She went on to play in the National Open, top section, earning 2.5 points.  Her results were initially strong and seemed to get worse as the tournament along:  perhaps she, too, got tired.  At the end of the Women's Open I was still happy to play chess, but I wasn't feeling entirely confident about my playing form.  I am hoping that pushing myself to play under difficult circumstances will build my endurance rather than merely shredding my rating....

I wasn't wowed by my performance in the Women's Open, but with the given pairings I'd have had to beat a master to do any better, and while I made a good try, it just wasn't happening.  My Dutch, as usual, needs work:  the theme of this and the next tournament turned out to be White plans involving the exchange of the dark-squared bishops.  It was fun to get to play two of the top women (and another strong woman in the National, as it turned out).  I think this is the second time I have played an IM, but the first was in the distant past and was a non-event.  At least I put up some fight.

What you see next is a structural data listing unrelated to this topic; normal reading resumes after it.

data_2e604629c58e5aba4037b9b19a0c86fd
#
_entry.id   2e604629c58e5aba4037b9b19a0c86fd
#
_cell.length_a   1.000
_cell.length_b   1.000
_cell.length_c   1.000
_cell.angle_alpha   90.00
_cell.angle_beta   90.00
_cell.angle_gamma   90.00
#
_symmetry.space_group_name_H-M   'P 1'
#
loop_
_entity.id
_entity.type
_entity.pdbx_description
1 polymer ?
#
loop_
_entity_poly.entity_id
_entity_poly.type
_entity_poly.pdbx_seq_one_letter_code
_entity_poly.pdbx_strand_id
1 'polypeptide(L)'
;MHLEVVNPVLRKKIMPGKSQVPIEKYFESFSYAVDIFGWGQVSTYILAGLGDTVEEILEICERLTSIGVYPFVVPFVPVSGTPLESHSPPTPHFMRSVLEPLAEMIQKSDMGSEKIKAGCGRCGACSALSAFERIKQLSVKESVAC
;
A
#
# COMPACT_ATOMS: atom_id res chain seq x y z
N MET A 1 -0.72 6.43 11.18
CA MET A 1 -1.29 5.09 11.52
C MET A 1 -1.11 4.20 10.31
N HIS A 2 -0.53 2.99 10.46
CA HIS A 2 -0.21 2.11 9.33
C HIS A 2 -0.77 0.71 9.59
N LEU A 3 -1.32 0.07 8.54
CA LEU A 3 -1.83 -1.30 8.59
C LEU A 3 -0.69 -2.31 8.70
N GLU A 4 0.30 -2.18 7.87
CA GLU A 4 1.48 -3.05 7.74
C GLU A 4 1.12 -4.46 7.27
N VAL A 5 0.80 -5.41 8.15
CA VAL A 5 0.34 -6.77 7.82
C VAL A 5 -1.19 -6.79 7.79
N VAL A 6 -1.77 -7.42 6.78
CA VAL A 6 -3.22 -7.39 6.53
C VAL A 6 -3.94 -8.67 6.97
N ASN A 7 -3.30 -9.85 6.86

In other news, I am addicted to optimistic attacks.  In this tournament, my lower-rated opponents weren't able to demonstrate this point, but the story was quite different in the National Open.